Jason Byrne: Sheep For Feet And Rams For Hands

Note: This review is from 2006

Review by Steve Bennett

It's an inauspicious start for any comedy show, keeping your audience waiting in the elements for more than half an hour. Then the microphone doesn't work.

But if there's anyone able to make you forget the delays and inconvenience, it's Jason Byrne. Within seconds he's prowling the stage like a dervish, teasing the audience as a bunch of 'mad bastards' and making the world outside is a distant memory.

It's Byrne's amazing unstoppable vigour that makes him such a compelling performer. If we're investigating alternative sources of energy, we ought to look at harnessing the power of demented Irishmen. He whips up tempests of indignity and passion, lets the storm briefly quell, before conjuring it all back up again, metaphorical thunder, lightning and whipping winds lashing at your funnybone.

The Assembly Hall is a large room, but he works it brilliantly well. He has that rare gift of constructing elaborate back stories and running jokes for anyone in the audience unlucky enough to catch his attention, gags which he weaves in and out of his material seamlessly. How he shamelessly embarrasses his prey could, in coarser hands, seem utterly offensive, but with Byrne everyone's in on the joke; the insults are always in jest.

Almost everything he says seems to have just occurred to him ­ obviously not true, but combined with the genuine ad libs, it does make for an exciting air of unpredictability. You are grateful this volatile madman is confined to the stage, rather than marauding through the streets.

Every scenario is acted out with mocking zeal; from women's romantic, Mills & Boon fantasies to the slow, asphyxiating death of his six-year-old son's pet bunny. By rights, that should be a tragic and touching tale ­ yet Byrne somehow finds glee in it, and we don't mind too much that an rabbit was killed in the making of that joke. And animal-lovers won't want to know what happens to the family dog at the sadistic hands of Byrne Jnr, in one of the most hysterical anecdotes in an overwhelming rip-roaring set.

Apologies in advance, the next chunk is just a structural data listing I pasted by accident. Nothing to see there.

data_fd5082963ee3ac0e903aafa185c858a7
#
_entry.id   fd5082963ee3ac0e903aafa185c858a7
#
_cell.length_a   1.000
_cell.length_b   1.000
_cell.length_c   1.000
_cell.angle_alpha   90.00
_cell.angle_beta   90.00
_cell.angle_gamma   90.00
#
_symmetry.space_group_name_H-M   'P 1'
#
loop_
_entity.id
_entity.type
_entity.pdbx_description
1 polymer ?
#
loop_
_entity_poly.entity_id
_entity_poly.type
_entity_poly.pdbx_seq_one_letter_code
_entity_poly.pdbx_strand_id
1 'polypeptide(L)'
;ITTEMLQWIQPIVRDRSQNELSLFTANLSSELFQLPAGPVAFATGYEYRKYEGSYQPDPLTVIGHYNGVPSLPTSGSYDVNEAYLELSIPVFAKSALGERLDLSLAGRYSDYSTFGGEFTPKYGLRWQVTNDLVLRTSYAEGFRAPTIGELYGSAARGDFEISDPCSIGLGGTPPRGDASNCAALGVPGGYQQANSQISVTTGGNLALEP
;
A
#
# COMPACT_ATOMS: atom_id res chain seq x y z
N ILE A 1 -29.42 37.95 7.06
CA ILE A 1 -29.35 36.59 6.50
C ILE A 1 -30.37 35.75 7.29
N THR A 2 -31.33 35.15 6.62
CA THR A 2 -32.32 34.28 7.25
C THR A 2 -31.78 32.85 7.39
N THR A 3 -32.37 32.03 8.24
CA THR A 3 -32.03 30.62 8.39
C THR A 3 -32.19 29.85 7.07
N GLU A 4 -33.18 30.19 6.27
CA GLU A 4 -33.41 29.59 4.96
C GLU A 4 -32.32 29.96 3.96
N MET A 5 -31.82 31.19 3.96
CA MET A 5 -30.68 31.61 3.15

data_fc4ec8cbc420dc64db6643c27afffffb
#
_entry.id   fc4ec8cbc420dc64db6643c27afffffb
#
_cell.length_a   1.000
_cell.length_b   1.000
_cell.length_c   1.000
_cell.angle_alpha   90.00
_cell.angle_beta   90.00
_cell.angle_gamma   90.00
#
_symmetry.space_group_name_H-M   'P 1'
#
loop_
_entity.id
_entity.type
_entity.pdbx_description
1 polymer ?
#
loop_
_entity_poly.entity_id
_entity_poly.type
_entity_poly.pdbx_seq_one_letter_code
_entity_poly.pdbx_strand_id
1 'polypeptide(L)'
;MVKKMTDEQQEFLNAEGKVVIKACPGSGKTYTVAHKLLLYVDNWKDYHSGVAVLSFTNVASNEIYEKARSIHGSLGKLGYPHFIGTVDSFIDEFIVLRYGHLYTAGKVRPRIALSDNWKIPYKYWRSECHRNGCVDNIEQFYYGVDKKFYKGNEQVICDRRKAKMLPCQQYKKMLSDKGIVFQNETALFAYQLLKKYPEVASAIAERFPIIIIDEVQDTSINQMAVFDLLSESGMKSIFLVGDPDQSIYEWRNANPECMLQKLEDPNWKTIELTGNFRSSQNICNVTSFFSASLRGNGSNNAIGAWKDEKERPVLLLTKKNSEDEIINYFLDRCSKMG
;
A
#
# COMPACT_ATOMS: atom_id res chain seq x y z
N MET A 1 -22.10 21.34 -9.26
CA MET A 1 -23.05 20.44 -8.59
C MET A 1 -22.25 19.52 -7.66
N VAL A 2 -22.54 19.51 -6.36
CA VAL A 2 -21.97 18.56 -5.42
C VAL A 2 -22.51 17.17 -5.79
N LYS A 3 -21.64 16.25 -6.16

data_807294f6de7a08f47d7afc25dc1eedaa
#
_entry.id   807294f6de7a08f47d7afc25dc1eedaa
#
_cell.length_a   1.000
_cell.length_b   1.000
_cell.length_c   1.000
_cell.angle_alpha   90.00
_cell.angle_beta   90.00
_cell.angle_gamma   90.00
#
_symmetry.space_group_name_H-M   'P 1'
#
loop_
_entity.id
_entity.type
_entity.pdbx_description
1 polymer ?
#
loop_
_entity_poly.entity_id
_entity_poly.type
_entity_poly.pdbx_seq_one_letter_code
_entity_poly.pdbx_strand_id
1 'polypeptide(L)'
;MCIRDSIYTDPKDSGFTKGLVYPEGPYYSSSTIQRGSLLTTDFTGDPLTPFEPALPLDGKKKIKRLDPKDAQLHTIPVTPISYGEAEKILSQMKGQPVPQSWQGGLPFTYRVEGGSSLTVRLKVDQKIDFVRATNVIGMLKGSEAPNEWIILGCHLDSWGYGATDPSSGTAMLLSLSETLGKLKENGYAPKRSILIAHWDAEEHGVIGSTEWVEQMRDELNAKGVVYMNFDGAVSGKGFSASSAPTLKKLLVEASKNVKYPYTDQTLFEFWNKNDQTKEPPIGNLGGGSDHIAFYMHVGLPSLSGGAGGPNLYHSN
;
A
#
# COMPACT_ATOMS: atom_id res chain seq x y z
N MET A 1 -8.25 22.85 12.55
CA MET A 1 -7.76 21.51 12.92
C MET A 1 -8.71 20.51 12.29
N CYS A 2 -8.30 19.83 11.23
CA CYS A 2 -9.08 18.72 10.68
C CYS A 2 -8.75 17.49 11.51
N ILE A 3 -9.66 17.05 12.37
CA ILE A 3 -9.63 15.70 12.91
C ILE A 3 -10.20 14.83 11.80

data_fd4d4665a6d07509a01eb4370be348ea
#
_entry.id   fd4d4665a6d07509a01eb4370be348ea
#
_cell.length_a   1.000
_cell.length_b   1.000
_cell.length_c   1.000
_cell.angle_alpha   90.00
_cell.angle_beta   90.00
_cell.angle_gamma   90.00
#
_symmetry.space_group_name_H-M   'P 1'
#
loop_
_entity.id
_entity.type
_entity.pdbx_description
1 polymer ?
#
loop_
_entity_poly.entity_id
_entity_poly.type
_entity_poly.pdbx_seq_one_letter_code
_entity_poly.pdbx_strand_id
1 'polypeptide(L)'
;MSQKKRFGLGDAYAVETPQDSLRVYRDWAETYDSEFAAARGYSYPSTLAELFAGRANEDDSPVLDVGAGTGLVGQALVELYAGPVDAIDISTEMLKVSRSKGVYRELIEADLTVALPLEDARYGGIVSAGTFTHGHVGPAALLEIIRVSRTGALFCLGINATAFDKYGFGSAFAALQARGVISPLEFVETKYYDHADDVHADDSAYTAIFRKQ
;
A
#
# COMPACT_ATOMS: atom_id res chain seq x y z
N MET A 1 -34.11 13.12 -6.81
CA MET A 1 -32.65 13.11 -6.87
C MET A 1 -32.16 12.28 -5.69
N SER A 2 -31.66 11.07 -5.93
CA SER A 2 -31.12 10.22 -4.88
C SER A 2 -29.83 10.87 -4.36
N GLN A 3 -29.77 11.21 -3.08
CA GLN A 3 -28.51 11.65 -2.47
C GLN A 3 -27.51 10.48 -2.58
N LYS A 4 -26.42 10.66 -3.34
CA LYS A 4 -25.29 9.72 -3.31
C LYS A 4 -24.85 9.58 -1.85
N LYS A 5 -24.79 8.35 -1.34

Byrne is a latter-day Basil Fawlty. Driven to the brink of madness by frustration, every inconvenience and minor stupidity is enough to tip him over the edge. His wife's a nag, audience members who move about are conspiring to upset him ­ even the fact he's got a bigger towel than he expects is enough to set him off on a rant of mock indignation and unearthed memories. So when he recount how his stick-in-the-mud dad can be stubbornly stupid, it's is enough to prove a screaming, hellraising blast of frustrated contempt ­ though suspect the apple hasn't fallen far from the Byrne family tree.

Yet on the flipside he can get deliriously happy with equally minor successes, whether it be a practical joke or the willy-waving exuberance of his young son, his emotions are magnified a hundredfold.

The excitement which he brings to every routine is draining to watch, let alone perform. Hs veins pop, his face grimaces into exaggeratedly tortured expressions and his already unkept hair becomes matted by sweat to his forehead. He doesn't make it look easy, but he does make it hilariously funny.

Reviewed by: Steve Bennett

Review date: 1 Aug 2006
Reviewed by: Steve Bennett

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